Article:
When I played Undertale, I played it on live-stream with an audience and with a very special person – a guide. My guide (Messiahforhire) reminded me to call Toriel at every new screen, to buy multiple hot dogs, and to pet dogs till their heads expanded off the screen. Without Messiahforhire guiding me, it’s likely I would have missed a large chunk of the game. Maybe Messiahforhire didn’t anticipate that I would play in pacifist mode, but that mode of gameplay came naturally to me. When I started SOMA, I chased the dinosaur-monster-robot I found in one of the first levels thinking that maybe it was just misunderstood…
Pacifist mode is achieved by playing the entire game without killing any of the monsters, and by befriending Papyrus, Undyne, and Alphys. If you’d like to learn more about the different Undertale modes and how to achieve their endings, you can read this post!
I play a wide variety of games, though I tend to focus predominantly on horror and games made by smaller teams, studios, and artists. It’s becoming more rare that I’ll maintain interest in a game and want to explore and complete the game thoroughly. Undertale captured my interest right away – I was so invested in the game that I couldn’t wait to stream it to so I could play more!
Rather than share a more formal analysis on my feelings and experience with Undertale, I thought I’d build on the format of Michael Lutz’s spectacular 20 paragraphs on Undertale: a critique. Warning: there are spoilers!
- Each encounter, character, and event in Undertale felt genuine for me: genuinely funny; genuinely strange; genuinely empathetic.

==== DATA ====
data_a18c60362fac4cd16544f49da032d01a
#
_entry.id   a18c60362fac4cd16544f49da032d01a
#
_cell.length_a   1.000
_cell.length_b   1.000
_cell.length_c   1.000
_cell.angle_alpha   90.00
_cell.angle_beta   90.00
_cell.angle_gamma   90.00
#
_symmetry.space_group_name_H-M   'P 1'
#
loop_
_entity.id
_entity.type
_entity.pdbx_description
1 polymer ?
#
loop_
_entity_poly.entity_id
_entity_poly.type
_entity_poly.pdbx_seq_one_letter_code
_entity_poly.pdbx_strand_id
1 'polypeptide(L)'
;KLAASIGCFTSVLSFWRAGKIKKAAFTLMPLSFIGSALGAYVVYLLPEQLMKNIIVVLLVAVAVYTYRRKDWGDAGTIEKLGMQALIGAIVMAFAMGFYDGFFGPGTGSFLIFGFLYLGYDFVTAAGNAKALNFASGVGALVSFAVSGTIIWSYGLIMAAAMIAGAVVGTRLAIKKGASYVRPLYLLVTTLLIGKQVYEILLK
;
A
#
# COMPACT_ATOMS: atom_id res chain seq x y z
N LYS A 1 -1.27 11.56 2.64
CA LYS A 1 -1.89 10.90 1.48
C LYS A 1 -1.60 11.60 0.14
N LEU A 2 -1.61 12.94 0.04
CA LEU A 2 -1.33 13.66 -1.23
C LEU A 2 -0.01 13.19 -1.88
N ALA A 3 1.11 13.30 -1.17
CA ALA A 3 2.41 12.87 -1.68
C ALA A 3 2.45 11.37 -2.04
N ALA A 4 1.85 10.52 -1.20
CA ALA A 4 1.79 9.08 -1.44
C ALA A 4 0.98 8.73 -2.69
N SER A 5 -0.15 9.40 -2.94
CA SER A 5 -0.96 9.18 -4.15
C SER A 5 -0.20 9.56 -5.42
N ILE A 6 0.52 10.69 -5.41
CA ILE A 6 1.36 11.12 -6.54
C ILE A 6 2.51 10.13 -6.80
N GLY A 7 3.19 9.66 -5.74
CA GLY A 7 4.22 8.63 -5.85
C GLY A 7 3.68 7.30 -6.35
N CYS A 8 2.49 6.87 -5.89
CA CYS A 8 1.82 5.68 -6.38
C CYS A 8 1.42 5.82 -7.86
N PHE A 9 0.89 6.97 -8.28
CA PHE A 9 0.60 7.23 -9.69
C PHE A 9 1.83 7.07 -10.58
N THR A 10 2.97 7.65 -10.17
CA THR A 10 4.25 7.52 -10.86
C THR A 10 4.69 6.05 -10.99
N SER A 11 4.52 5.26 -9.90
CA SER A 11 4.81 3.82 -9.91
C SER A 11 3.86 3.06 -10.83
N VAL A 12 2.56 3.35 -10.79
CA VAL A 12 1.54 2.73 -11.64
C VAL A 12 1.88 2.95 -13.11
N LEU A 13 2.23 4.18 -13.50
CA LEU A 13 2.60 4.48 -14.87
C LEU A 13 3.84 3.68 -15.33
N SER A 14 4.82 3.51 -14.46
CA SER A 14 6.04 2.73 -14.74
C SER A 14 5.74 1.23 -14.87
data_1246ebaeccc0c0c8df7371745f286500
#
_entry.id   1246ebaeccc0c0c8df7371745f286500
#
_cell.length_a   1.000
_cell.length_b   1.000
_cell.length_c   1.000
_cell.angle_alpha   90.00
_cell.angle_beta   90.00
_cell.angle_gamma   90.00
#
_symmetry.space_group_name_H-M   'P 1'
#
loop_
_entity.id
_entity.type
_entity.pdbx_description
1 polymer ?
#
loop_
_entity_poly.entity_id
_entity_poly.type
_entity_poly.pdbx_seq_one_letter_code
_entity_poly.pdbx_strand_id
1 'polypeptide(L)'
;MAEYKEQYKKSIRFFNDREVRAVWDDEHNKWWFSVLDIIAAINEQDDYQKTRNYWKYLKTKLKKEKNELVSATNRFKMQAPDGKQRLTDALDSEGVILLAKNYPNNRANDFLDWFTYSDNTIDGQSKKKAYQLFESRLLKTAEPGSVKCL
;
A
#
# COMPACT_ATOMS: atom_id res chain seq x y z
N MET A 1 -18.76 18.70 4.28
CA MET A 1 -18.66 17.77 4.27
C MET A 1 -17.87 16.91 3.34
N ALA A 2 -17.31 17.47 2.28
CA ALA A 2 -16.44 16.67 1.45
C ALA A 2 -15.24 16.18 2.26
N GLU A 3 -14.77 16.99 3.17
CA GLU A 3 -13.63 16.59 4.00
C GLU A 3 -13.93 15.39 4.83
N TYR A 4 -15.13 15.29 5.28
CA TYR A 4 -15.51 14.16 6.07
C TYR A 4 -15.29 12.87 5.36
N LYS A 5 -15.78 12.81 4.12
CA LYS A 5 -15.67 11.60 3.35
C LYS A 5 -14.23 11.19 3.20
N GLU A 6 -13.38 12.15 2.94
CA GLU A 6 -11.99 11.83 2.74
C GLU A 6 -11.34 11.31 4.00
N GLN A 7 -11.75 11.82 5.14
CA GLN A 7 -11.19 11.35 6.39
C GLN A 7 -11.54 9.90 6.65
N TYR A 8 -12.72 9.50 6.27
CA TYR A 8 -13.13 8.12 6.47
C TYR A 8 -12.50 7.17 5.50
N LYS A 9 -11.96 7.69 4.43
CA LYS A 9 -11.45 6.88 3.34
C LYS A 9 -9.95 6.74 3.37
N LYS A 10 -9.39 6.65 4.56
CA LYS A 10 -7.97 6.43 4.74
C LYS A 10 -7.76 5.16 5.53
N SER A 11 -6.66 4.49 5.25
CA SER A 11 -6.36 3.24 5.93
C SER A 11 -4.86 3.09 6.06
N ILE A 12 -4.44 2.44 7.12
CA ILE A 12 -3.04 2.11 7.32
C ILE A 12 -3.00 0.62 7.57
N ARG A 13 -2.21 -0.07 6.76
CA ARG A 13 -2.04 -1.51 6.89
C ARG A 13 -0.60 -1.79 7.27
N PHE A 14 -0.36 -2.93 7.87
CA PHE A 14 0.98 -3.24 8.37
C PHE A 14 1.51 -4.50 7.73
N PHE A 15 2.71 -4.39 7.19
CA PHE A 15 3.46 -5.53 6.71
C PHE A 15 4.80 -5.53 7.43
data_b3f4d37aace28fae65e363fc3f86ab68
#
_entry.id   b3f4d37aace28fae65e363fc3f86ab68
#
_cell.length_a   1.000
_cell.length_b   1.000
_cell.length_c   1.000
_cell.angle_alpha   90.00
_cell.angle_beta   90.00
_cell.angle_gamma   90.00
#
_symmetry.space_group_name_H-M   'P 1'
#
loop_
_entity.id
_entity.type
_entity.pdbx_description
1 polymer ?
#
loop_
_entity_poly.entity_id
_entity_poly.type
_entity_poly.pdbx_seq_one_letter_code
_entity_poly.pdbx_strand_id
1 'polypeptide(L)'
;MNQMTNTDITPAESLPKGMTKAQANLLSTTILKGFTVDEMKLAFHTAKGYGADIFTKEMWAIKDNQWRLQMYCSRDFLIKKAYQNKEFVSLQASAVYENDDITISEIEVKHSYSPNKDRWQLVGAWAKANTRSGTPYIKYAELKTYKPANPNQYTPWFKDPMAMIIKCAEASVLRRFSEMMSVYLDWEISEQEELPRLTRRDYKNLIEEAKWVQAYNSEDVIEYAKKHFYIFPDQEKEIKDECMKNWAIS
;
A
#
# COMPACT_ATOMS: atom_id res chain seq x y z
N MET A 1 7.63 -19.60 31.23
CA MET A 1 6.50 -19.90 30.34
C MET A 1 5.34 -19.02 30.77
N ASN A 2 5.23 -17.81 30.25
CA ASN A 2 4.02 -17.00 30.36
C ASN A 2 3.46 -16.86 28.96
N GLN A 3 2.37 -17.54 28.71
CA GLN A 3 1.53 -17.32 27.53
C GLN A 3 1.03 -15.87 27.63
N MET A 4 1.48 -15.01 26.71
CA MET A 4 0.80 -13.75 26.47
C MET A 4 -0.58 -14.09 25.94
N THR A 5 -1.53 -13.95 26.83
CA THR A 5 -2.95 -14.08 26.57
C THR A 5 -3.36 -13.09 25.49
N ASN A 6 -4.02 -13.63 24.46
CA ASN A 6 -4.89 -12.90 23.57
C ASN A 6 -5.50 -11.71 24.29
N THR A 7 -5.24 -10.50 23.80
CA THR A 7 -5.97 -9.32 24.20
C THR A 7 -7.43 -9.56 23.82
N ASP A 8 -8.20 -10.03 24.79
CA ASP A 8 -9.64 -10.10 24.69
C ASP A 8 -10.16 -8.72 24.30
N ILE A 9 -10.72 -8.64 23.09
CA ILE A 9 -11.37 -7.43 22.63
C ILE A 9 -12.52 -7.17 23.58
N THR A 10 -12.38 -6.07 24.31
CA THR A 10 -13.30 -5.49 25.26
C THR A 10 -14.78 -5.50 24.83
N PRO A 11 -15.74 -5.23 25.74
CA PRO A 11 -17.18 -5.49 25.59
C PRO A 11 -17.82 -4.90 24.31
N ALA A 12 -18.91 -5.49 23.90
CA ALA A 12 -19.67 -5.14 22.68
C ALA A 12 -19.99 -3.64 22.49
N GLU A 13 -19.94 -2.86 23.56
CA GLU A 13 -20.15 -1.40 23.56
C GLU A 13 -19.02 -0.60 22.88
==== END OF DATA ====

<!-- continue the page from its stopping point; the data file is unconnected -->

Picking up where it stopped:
- This feeling of genuineness is important: it marks a difference between games that play at diversity and games that truly speak *with* diversity. There is an alarming trend to play dress up in the name of diversity, especially in games and tech. Undertale is NOT playing dress up and this is one of my favourite parts of this game.
- Many folks have spoken about the conflict of interest between playing Undertale with information with a guide or spoilers and how that shapes the game, and the game as it would have been played devoid of any supplementary info.
- Having Messiahforhire as a guide structured my play differently, but this is not a problem for me. There are times when anxiety, attention to audience interaction, or simply not having enough attention span influences how much exploration I’ll have in a game. Guides (sometimes as a single guide and sometimes as multiple people in chat) often help me when I need to Stay Determined. This is most helpful for me in horror games…
- The way that, what I will call the guide function, operates in my live-stream is often through consent: people will first ask me if I want to know how to do something and then offer assistance (it’s awesome).
- However, Undertale is straight-forward in how pressing the role of authorial intent is. Lutz points this out in paragraphs 10, 13, 14.
- Combat is ambiguous and this causes frustration when each action could potentially harm the monsters or seemingly stop the story from continuing. The fight with Asgore is an example (also, omg my heart during that fight!).